(This is the text of the letter written by Dr EAS Sarma, a retired IAS officer, to C K Mishra, Secretary, Ministry of Environment, Forests & Climate Change (MEFCC), Govt of India on the destruction of Mada forests near the port-town Kakinada, East Godavari district, Andhra Pradesh. Dr Sarma has been fighting for the preservation of the Mada forest for over two decades. He was responsible for the shifting of a thermal plant, proposed by a Congress MP then from Machilipatnam to somewhere in Nellore. Now, he is fighting against the onslaught unleashed by the present government led by chief minister YS Jaganmohan Reddy on the ecologically sensitive Mada forests in the district. The public-spirited former bureaucrat from Vizag has joined the chorus with the local environmental activists to raise voice against the destruction of Mada forests. Here is the letter he wrote to union MEFCC while forwarding the appeal of a local activist K.Mrutyumjaya Rao).
EAS Sarma’s letter:
I forward here a letter I have received just now from Shri K Mrutyumjaya Rao, an environmentalist from East Godavari District about the damage that is going on in the case of the mangroves and the mudflats near the LNG terminal being set up by GMR Holdings near Kakinada in East Godavari District.
Shri Mrutyumjaya Rao has prepared a “destruction report” with pictures showing the vandalism that is going on at the site. These mangroves and the mudflats are a natural heritage that, once destroyed cannot be revived.
Already, there is a case pending before NGT on the damage wrought to another stretch of mangroves near Kakinada, where the local officials themselves are the perpetrators of the offence, as they propose to divert the land for house-sites for the poor.
Enclosed is a copy of the statutory Environment Clearance (EC) issued by MEFCC vide F. No. 10-30/2016-IA-Ill dt 7-3-2019 for the proposed LNG import facility being set up by GMR Holdings. The EC is a valid subject to several conditions being fulfilled, one of them being
“marine ecology shall be monitored regularly also in terms of seaweeds, seagrasses, mudflats, sand dunes, fisheries, echinoderms, shrimps, turtles, corals, coastal vegetation, mangroves, and other marine biodiversity components as part of the management plan. Marine ecology shall be monitored regularly also in terms of all micro, macro, and mega floral and faunal components of marine biodiversity.”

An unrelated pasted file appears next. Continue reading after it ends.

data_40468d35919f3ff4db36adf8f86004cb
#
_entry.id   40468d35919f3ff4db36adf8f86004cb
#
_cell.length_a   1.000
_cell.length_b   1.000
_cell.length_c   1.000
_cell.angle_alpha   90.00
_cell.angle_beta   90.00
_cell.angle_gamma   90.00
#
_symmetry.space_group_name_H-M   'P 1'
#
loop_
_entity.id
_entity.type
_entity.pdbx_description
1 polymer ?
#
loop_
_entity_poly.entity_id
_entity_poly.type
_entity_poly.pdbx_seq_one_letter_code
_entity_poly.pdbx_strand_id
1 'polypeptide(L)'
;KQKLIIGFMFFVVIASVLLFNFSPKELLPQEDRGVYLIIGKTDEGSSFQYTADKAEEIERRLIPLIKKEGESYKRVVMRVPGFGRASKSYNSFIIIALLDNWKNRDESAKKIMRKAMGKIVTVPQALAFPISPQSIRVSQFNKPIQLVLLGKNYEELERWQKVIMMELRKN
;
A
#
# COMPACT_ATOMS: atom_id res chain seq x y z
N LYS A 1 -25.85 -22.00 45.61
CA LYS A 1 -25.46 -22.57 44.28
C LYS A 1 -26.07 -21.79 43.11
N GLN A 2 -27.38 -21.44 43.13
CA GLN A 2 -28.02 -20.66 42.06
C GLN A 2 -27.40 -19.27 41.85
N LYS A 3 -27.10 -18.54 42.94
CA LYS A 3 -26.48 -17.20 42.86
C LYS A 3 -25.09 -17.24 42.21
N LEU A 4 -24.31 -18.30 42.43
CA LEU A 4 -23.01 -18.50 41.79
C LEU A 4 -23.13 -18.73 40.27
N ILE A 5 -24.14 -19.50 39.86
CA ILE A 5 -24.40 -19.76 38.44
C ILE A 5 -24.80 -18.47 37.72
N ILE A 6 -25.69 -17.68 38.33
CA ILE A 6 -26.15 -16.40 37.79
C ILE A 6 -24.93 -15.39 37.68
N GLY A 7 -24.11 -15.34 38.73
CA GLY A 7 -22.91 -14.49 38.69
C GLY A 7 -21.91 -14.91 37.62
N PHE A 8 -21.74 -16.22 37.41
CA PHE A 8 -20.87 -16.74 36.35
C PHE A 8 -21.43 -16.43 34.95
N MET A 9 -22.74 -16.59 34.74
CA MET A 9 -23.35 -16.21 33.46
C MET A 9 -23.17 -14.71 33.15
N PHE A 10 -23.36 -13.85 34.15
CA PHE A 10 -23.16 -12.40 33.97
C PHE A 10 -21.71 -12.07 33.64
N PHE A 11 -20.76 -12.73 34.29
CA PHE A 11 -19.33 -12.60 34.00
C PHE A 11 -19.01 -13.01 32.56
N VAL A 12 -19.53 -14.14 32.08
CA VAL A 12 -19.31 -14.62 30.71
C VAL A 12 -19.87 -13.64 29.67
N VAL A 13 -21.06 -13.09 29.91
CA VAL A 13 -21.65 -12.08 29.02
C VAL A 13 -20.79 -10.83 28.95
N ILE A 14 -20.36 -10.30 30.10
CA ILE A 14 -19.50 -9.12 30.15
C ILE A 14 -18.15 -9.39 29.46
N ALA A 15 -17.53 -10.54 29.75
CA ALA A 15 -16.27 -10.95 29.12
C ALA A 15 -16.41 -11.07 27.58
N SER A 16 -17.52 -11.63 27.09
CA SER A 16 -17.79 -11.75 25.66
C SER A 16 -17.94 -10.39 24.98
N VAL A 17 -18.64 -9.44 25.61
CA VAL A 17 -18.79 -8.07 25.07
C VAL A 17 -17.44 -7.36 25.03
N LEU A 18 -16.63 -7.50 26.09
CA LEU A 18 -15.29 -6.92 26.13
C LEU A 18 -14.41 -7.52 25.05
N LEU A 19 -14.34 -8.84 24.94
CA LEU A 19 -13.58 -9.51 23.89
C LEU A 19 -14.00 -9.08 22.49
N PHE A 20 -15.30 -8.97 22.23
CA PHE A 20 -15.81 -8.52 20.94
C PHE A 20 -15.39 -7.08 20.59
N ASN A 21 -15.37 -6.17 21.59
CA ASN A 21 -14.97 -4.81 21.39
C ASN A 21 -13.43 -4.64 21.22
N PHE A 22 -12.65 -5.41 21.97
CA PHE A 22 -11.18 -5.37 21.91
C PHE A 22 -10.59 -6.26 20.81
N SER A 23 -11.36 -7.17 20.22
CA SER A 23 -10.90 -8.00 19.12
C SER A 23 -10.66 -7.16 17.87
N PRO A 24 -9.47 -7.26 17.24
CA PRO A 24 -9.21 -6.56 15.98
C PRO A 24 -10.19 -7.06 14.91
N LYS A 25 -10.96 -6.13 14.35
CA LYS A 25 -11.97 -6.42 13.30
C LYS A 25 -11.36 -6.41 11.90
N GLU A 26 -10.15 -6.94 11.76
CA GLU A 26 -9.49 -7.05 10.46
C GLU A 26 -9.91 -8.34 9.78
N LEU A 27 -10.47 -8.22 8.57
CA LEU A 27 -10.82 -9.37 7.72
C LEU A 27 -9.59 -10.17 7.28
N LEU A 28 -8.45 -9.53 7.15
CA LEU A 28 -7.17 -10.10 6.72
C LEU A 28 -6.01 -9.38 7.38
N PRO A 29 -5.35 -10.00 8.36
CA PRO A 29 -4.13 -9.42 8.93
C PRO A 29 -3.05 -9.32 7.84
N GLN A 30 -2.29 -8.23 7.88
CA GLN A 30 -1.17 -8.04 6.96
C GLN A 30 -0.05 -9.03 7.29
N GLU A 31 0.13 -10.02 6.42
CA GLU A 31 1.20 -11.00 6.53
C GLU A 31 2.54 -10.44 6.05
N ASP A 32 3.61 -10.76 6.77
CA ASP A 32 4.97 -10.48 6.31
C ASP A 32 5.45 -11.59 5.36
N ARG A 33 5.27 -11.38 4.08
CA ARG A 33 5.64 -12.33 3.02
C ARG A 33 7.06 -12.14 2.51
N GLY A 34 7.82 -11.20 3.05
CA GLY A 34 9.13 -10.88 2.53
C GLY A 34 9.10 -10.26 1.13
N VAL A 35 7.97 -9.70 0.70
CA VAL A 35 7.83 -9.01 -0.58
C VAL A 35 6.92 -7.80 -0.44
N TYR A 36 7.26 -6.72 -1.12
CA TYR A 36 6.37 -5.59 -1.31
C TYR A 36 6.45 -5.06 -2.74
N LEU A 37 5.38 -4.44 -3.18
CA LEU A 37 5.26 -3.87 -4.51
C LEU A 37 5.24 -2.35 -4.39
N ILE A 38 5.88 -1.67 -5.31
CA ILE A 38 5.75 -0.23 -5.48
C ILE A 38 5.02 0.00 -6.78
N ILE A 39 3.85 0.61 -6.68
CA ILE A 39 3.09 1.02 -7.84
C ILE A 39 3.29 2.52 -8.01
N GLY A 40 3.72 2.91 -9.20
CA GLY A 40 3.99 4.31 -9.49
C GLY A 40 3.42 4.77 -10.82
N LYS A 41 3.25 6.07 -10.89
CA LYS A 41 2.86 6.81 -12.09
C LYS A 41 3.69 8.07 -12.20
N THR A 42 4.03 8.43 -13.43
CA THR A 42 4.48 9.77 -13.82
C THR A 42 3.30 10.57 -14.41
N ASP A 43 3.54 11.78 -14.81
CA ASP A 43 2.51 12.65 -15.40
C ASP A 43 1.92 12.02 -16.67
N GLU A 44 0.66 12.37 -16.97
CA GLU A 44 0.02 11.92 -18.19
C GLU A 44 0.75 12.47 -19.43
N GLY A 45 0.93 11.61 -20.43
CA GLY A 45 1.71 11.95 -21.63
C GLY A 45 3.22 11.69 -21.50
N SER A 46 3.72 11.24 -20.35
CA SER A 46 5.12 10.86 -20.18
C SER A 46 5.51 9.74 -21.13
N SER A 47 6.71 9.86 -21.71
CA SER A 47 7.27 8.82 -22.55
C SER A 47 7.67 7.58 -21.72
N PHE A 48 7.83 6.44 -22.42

Apparently, GMR Holdings have violated the above condition.
Another condition is that the project promoters should not only submit six-monthly compliance reports to MEFCC but also upload the same at their website. As on date, the GMR website does not disclose any compliance report.
The stretch of the mangroves and the mudflats reported by Shri Mrutyumjaya Rao as being damaged seems to be in close proximity to the site where GMR Holdings are setting up their project. They may or may not have been instrumental in damaging those mangroves. A site inspection alone will reveal the facts. Whoever is responsible should be brought to book.
What concerns me in this connection is that MEFCC should act as a passive spectator when a company is wantonly violating the conditions precedent to the EC granted by the Ministry, that too when such violations are wiping out precious mangroves and mudflats that host exotic migratory species of birds. India is a signatory to the international convention on migratory species of birds. MEFCC should, in the normal course, feel concerned about such violations.